You need to be a strong swimmer because you might have to swim underwater, or in moving water. Always go paddling with another person—not just for times of trouble, but because someone should help you carry, load, and launch your boat, right?
Make sure your life jacket fits. Since paddling is an activity that you can do all through the year, leave enough room to put clothes under it when it is cold out. Be prepared to get wet! Take along extra dry clothing, just in case. Remember to keep sun proof with sunscreen.
Save paddling for good weather days. Since you don't know what mother nature will throw at you, know where your float trip will take you, spots where you can get out or camp for the night, and different ways to go in case unexpected trouble strikes your route. Avoid whitewater rapids, dams, and falls—only experienced whitewater paddlers should take these on.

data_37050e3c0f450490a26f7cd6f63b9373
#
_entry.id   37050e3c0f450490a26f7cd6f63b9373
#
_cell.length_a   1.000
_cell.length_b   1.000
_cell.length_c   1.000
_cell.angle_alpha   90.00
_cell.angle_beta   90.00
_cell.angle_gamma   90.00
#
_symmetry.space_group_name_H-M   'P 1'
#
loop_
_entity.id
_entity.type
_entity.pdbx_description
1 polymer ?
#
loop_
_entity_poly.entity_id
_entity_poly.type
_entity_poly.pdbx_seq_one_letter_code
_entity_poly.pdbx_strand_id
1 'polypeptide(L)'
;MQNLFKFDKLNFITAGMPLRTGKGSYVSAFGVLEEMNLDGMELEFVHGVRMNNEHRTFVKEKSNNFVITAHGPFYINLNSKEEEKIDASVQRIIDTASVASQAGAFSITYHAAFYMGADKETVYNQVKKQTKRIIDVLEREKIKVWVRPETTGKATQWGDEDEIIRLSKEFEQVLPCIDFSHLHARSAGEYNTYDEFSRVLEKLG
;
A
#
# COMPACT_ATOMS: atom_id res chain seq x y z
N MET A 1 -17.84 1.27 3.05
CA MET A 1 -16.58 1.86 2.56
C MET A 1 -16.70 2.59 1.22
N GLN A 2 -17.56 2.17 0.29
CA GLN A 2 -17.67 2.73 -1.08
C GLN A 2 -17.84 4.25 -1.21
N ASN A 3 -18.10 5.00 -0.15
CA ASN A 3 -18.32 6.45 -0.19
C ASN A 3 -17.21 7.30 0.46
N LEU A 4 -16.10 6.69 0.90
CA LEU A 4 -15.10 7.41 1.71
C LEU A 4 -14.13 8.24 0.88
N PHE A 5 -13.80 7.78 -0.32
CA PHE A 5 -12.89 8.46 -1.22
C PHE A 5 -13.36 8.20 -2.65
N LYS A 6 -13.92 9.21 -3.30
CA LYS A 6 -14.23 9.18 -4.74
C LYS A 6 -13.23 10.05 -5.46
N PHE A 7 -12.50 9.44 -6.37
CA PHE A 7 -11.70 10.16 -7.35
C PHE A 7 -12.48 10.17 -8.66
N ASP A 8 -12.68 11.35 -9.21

Sure, you want all your friends and their stuff to come along, but don't put too much weight in the boat—you should have more than six inches of side between the top of the fully loaded boat and the water. Spread out the weight (including people) so the boat will stay balanced.
Take lessons to help you learn ways to get yourself back in your boat if it tips over—before you take your first trip. And then practice them. The main thing to remember is... Don't panic. If you can't get back in, stay with your boat and flip it back over—it'll float—and try to swim the boat to shore. (Remember, you're wearing a life jacket, right?!)